bowling ball coverstock formulas vs coverstock formulas
Bowling Ball Coverstock Formulas VS Coverstock Formulas
Hey everyone, today we’re going to continue with looking at cover formulas to make sure you have a good understanding of that before we move on to anything else. Once again, a few shameless plugs to get started, follow the link in the description or at the end of the video for any of your bowling needs at BowlersMart, supporting them supports me, and don’t forget my code “Rosdahl10” the next time you go to order anything at Coolwick to get 10% off, they’re the ones that keep stuff like this coming.
Bowling Ball Coverstock Formulas Are More Important Than Coverstock Types
So in the last video I wanted to impress on you that cover formulas were vastly more important than cover types, or at least saying just pearl, hybrid or solid by itself didn’t mean anything seeing as how an Omega Crux and an RST X2 for example are both asymmetric pearls, but nowhere close to each other in terms of reaction because the formulas are so different. Using cover TYPE as a primary and/or singular sorting criteria, which the majority of people do, IS completely irrelevant, you’ll never get anywhere or at least not where you think you’re trying to get with that line of thinking. However, the 3 different cover types do have importance, so I didn’t mean you should dismiss them entirely, and in this video, I’m going to explain what that importance is and try to put it all into context.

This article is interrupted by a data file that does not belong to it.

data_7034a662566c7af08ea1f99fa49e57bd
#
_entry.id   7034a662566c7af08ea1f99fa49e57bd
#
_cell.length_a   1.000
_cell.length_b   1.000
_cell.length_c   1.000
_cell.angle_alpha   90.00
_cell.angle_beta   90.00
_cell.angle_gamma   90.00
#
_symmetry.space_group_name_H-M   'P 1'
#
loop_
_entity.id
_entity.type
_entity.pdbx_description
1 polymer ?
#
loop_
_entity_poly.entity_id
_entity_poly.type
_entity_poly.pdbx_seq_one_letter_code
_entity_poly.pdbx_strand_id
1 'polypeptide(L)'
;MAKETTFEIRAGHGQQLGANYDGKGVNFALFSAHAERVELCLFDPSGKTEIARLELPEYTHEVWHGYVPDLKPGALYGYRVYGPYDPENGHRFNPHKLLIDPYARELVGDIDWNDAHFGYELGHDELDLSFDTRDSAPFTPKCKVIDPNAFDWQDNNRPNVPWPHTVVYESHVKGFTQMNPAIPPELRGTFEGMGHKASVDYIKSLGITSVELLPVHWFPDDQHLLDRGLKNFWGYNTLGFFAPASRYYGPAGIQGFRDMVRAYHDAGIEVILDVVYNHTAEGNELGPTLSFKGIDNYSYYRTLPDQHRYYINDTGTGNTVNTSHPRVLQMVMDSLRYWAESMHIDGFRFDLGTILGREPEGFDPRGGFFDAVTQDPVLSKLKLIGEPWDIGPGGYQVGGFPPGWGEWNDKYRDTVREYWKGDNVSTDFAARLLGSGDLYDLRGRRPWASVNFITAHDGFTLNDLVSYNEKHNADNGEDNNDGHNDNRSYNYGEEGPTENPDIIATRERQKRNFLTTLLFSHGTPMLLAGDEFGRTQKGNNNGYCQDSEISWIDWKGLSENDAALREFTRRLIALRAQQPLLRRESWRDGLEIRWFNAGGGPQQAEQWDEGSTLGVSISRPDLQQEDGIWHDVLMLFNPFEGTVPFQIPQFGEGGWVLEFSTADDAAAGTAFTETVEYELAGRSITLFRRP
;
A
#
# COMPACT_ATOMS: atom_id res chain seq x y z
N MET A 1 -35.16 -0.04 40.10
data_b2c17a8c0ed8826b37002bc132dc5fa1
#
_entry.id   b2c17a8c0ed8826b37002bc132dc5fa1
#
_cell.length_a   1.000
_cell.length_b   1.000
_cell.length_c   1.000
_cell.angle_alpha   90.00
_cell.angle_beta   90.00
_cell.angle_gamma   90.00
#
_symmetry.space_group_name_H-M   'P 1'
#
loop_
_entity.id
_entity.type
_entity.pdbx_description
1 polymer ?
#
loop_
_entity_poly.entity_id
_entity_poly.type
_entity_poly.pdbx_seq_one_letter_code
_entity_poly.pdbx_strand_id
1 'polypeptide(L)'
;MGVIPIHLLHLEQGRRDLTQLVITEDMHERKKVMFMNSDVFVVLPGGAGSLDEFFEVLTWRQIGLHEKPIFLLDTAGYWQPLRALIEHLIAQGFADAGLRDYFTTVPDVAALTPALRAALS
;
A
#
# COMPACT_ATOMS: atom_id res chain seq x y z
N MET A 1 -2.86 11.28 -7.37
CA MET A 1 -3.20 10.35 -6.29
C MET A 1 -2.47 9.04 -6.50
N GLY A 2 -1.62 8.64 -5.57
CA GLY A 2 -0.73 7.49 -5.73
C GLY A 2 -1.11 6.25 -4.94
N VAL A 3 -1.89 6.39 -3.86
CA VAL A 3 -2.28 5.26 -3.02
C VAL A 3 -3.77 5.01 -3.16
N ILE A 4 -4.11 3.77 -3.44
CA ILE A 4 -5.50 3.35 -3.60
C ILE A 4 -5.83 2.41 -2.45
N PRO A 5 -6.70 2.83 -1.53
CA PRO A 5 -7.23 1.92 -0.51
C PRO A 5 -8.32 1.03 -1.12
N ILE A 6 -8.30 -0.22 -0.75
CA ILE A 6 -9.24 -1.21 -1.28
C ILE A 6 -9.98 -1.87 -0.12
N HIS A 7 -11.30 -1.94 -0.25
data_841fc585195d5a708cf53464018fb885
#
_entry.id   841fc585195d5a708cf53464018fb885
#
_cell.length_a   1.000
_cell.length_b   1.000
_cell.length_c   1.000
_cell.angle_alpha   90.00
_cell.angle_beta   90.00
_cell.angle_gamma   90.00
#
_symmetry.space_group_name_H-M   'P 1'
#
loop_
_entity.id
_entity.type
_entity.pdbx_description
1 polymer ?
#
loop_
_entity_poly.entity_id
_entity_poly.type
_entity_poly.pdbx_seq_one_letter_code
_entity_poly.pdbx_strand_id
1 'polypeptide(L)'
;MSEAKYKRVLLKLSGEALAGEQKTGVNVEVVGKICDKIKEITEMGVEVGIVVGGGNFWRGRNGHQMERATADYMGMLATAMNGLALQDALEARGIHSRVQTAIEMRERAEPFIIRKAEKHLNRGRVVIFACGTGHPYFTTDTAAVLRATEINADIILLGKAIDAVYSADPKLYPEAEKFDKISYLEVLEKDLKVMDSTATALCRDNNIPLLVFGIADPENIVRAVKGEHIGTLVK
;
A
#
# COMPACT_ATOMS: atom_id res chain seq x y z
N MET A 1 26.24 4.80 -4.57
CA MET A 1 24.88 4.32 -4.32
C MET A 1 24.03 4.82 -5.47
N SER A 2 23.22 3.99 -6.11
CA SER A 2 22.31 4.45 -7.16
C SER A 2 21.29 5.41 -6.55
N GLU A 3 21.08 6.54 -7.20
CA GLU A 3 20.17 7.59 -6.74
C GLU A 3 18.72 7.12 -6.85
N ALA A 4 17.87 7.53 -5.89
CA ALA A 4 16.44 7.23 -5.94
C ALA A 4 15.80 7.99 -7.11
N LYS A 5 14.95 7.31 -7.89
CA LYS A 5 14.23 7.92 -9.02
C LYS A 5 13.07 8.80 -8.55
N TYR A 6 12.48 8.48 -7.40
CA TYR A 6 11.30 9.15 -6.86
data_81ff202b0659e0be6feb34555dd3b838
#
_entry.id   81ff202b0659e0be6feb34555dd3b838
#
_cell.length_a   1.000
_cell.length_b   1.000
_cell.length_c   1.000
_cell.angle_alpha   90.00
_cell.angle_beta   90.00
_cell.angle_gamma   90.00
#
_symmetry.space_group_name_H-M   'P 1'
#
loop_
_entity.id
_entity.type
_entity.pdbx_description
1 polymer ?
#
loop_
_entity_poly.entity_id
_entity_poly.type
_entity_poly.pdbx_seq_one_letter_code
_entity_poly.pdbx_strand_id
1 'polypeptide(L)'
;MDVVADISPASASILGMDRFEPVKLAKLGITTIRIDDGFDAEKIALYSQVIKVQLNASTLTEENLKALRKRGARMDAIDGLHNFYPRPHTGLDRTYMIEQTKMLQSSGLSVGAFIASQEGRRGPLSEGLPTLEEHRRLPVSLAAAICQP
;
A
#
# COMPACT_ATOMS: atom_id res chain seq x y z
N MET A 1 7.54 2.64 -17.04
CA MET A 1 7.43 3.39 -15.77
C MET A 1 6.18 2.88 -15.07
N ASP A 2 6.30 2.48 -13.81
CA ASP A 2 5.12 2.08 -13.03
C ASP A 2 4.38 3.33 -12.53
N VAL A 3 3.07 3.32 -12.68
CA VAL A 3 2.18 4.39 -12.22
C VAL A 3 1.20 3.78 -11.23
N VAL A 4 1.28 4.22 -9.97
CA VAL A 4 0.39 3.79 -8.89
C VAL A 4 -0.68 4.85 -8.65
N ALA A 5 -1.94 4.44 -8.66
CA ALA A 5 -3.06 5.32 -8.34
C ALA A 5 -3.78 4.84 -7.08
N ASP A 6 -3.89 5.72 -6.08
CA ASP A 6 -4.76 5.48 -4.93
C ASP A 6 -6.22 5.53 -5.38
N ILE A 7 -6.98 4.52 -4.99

Bowling Ball Coverstocks Types Do Matter
I did mention in the last video that cover types DO matter within the same formula, and creating different cover types within different formulas adds further variation. For example if we look at a popular cover right now that’s starting to get well known in Roto’s Grip’s eTrax, the solid version on the Rubicon is earlier and smoother than the hybrid version that’s on the UFO Alert, which is again earlier and smoother than the pearl version on the UC2. However, the eTrax formula itself, which is a close cousin of Storm’s famed R2S, is medium strength and pretty clean and responsive. Etrax solid on the Rubicon is by no means actually early and smooth, especially when comparing it to something like a Proton PhysiX, which features Storm’s strongest cover in NeX solid. Etrax solid is earlier and smoother than hybrid or pearl etrax, but a good amount longer and sharper than NeX solid. Again, using different types within different formulas is a way to add further variation and more specifically tailor the ball reaction to your situation.
Trying to Match Up For Patterns
Say for example that you’re bowling on a medium oil condition with sharp backends, which is what we’re looking at now, it’s the house shot at Royal Crest Lanes in Lawrence, KS, it’s about 40 feet, 21 mils, pretty strong backends, and it’s fresh. You have with you the 3 etrax formula balls I mentioned above, the Rubicon which we’re looking at now, the UFO Alert, and the Rubicon UC2, all asym, all etrax, but solid, hybrid, and pearl. The Rubicon is a pretty good look on the fresh, and the etrax formula fits this house really well, Angel and I always carry multiple etrax balls to Royal no matter what we’re bowling on. On the fresh however, the Alert and UC2 can be a bit too long and quick, so the Rubicon is that perfect balance of where formula and type work together to find the best reaction for that situation or circumstance. However, this is where most people go off the rails, they’ll see the Rubicon as a solid, ignoring the formula, and it rapidly devolves from there.